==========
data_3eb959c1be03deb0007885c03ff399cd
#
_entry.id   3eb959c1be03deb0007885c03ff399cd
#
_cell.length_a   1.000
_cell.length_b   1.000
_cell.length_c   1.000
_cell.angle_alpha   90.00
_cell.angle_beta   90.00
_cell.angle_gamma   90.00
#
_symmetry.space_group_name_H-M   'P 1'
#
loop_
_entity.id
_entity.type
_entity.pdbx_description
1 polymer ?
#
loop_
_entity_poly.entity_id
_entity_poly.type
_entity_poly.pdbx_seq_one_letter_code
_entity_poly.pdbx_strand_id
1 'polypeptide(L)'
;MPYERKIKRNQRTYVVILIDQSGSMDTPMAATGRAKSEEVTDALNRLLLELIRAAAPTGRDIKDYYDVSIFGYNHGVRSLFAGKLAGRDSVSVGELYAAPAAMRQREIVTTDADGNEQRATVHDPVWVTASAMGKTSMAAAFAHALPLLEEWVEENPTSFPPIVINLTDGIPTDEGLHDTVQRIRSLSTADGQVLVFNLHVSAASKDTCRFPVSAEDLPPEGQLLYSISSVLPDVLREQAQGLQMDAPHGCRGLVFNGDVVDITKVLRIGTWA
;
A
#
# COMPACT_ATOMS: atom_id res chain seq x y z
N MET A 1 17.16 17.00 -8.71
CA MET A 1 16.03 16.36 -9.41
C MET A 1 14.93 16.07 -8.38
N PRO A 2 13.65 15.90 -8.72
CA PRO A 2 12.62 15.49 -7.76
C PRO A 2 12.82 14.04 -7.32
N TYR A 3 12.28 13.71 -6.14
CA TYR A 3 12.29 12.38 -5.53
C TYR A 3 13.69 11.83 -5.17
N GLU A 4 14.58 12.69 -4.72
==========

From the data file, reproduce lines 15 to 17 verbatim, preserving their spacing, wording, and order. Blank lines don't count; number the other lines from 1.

_entity.id
_entity.type
_entity.pdbx_description